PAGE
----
Aberdeen v Kilmarnock and Ross County v Celtic will each open their doors to a limited number of members of the public for the first time since lockdown forced the suspension and then curtailment of last season.
The Scottish Government said other proposed pilot events involving Rangers and St Mirren games in Glasgow and Paisley will not go ahead due to the extra coronavirus restrictions in the west of Scotland.
It follows a trial event at the Guinness PRO14 rugby union game at Murrayfield between Edinburgh and Glasgow last month, when 700 spectators were allowed into the stands.
“We look forward to building on the successful all-sport supporter pilot at BT Murrayfield and I know that clubs take the responsibility for the safe return of supporters seriously,” said SPFL chief executive Neil Doncaster.
“This is another significant step forward for Scottish football and I reiterate the importance of fans to our national game.”
🙌 Fan pilot matches on Saturday 12th September confirmed.
Full details 👇
— SPFL (@spfl) September 8, 2020
Aberdeen and Ross County will provide post-match reports to inform any future pilot schemes, the SPFL said.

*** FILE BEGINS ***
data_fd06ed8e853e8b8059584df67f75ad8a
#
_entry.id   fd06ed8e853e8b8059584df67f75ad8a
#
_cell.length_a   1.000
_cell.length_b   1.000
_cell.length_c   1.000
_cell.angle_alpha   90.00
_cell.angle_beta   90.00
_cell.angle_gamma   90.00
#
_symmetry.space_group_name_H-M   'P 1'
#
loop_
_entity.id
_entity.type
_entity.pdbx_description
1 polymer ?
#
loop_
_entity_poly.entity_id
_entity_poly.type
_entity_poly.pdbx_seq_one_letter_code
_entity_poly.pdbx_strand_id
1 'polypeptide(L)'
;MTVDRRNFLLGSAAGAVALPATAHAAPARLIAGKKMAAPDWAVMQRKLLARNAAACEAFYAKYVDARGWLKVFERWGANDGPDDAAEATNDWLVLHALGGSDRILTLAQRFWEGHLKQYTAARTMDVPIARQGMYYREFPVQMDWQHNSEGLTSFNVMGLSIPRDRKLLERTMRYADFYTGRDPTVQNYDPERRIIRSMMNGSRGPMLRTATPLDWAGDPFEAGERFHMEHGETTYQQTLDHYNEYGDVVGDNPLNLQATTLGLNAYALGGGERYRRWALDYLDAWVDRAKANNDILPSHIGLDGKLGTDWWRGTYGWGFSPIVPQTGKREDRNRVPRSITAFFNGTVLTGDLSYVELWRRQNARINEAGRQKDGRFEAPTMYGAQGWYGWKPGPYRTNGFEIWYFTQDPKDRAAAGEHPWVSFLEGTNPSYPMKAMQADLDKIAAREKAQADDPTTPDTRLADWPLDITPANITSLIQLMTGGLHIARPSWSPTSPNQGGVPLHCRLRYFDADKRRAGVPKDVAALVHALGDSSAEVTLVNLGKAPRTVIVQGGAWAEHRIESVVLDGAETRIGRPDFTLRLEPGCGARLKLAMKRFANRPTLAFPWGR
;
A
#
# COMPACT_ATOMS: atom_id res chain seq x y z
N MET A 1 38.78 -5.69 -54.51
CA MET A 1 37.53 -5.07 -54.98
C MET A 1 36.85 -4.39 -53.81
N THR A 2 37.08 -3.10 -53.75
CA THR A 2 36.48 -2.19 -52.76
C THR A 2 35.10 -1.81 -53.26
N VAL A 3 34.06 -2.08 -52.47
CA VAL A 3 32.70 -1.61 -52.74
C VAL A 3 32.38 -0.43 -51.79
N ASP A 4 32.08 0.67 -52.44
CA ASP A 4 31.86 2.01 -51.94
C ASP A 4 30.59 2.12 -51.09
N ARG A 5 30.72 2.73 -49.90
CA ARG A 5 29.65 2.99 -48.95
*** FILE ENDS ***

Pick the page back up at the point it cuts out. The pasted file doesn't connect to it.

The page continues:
Both clubs will undertake a ballot of season-ticket holders to determine who gains entry.
“Our primary focus now is to build on the rigorous work that has been done so far to ensure we can host games at Pittodrie and extend that to provide a safe experience for our fans who have waited patiently for this opportunity,” said commercial director Rob Wicks.
“This is a learning process for us all and will require a bit more patience before we get back to the sort of crowds we were used to seeing before the pandemic began.”
Ministers have stressed no decision has been taken on the general return of fans to stadiums and “nothing should be taken for granted”.
Nothing should be taken for granted at this stage
“No final decision has yet been taken regarding the general resumption of stadia events with restricted numbers of spectators and nothing should be taken for granted at this stage,” Sports minister Joe FitzPatrick said.
“A lot of work has gone on behind the scenes in recent months to create the protocols and testing regimes to allow top-level professional sport in Scotland to resume and this arrangement follows extensive discussions with the Scottish FA, SPFL and clubs about public safety – particularly in relation to physical distancing and hygiene measures.
“The football authorities and the clubs involved have also been able to review and learn from the pilot event staged by Scottish Rugby on August 28 and we are confident there will be strict protocols in place at these two initial pilot football events.
“We are keeping all pilot events under close review.”